My favorite no-cost gift that I received: one time a friend who does illusions (magic tricks) did a little show for me – it just made my day!

    I make calendars for my family. Some years, I have printed out the bottoms (the grid parts) myself, and then did the top parts and had them bound. That isn’t the cheapest option, but one other option is to get an all-in-one calendar to print. I do digital scrapbooking, and so I have seen a few of these around. One of them is Shabby Princess’ all-in-one calendar. They are sized 11×14 and cost $2.95 for one design that you download, but if you resized it to fit on an 8 x 10 canvas, and added some pictures, you could print the calendar for friends and family with your pictures or pictures of their own families. Here’s a link to her calendar category: http://www.theshabbyshoppe.com/scripts/prodList.asp?idCategory=45

    Hope that helps!

  • Reply Jen |

    Time spent helping people with their errands/stuff around the house. You could wash your parents’ windows, for example. Or food. Are you good at baking? You could bake everyone cookies or pies, especially if you can do so from scratch – buying a sack of flour, Crisco, apples, sugar, and nutmeg could yield you several pies for the cost of 1 or 2 bakery made pies. (I have no idea how much a pie costs from a bakery; or how much flour, Criso, apples, and nutmeg cost, but you get the idea.)

    Is there a Buck-A-Book nearby? (Are they still in business?) My family loves to read, so I can always get them gifts from a book store.

    Your blog is the second one I’ve read today that talks about Christmas gifts – it’s prompting me to start thinking about gifts, and I usually don’t do that until December…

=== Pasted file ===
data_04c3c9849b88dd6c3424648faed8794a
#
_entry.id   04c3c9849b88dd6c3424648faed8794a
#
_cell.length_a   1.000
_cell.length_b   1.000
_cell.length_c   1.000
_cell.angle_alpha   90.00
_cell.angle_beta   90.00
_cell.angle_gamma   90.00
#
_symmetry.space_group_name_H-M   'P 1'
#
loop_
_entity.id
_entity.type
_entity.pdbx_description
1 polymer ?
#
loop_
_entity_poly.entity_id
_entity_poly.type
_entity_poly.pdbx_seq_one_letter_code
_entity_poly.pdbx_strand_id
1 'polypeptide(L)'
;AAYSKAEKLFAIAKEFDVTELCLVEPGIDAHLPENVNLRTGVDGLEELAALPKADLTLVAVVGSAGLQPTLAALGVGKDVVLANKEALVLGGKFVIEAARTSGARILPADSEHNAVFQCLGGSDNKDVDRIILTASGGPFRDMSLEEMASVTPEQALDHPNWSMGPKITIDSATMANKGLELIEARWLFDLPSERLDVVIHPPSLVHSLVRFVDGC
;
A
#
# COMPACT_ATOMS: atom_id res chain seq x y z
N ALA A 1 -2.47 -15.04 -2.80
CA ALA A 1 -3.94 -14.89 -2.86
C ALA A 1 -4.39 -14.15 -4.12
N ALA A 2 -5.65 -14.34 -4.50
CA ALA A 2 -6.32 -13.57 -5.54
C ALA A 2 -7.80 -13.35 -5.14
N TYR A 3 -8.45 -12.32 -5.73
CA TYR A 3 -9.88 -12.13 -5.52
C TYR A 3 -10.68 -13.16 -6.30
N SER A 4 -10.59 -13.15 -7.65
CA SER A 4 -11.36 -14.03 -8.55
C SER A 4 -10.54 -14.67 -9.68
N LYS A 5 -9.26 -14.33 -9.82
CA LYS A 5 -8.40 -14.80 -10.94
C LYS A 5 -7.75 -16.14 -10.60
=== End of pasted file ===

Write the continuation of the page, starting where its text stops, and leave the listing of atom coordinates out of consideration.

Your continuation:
• Reply Jin6655321 |

    One year my friend, who’s awesome at baking desserts, gave me a box of homemade cupcakes along with my gift. The next year, it was a small batch of cookies, last year, some scone.

    For the life of me, I can’t recall what the “actual” gift was, but I vividly recall the baked goods. If she just skipped the gift and baked me something, I would be totally cool with it.

  • Reply Colleen |

    My favorite gifts received have been edible ones – either cookies, breads, or candies. If you don’t bake, how about a coupon for parents offering a night/weekend of babysitting, for a senior citizen, a coupon for running errands/fixing dinner, for a student – help with homework?

  • Reply Maria |

    I’d give gifts of time–taking on a chore for someone who’d love help with cooking, cleaning, baking, running erands etc. I’d vow not to spend any money no matter what, but to offer my time and energy. For some family members, it might just be babysitting the kids (for free of course) so the grownups can get out, spending a Saturday cleaning and organizing, or helping a friend learn a skill you already have. Good luck!

  • Reply Deby |

    Last year I gave out homemade caramel corn I put in tins I got at the dollar store for my office. Everyone loved them!

    Also, in previous years to make some extra money I baked and sold pies for the holidays. It’s a LOT of work, but it put some extra $ in my pocket and people really appreciate a homemade pie they don’t have to make themselves. I’ve only done a couple of times but I still get asked every year if I’m planning on doing it again.